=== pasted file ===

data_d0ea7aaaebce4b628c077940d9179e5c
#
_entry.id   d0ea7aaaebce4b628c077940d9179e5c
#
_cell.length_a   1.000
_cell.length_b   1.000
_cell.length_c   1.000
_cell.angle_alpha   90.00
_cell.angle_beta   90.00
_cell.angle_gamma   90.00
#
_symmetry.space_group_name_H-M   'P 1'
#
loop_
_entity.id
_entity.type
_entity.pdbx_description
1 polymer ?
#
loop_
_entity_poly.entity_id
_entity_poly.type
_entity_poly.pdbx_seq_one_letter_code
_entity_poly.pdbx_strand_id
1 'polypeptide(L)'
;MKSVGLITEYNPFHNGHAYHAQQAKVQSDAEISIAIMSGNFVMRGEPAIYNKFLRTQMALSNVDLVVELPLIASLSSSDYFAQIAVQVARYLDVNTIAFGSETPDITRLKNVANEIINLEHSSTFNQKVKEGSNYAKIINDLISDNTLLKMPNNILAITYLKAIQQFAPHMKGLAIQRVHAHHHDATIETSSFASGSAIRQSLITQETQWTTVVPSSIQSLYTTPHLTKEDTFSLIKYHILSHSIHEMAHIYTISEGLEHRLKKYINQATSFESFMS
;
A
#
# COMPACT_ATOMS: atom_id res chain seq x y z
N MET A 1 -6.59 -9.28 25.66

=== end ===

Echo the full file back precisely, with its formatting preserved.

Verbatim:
data_d0ea7aaaebce4b628c077940d9179e5c
#
_entry.id   d0ea7aaaebce4b628c077940d9179e5c
#
_cell.length_a   1.000
_cell.length_b   1.000
_cell.length_c   1.000
_cell.angle_alpha   90.00
_cell.angle_beta   90.00
_cell.angle_gamma   90.00
#
_symmetry.space_group_name_H-M   'P 1'
#
loop_
_entity.id
_entity.type
_entity.pdbx_description
1 polymer ?
#
loop_
_entity_poly.entity_id
_entity_poly.type
_entity_poly.pdbx_seq_one_letter_code
_entity_poly.pdbx_strand_id
1 'polypeptide(L)'
;MKSVGLITEYNPFHNGHAYHAQQAKVQSDAEISIAIMSGNFVMRGEPAIYNKFLRTQMALSNVDLVVELPLIASLSSSDYFAQIAVQVARYLDVNTIAFGSETPDITRLKNVANEIINLEHSSTFNQKVKEGSNYAKIINDLISDNTLLKMPNNILAITYLKAIQQFAPHMKGLAIQRVHAHHHDATIETSSFASGSAIRQSLITQETQWTTVVPSSIQSLYTTPHLTKEDTFSLIKYHILSHSIHEMAHIYTISEGLEHRLKKYINQATSFESFMS
;
A
#
# COMPACT_ATOMS: atom_id res chain seq x y z
N MET A 1 -6.59 -9.28 25.66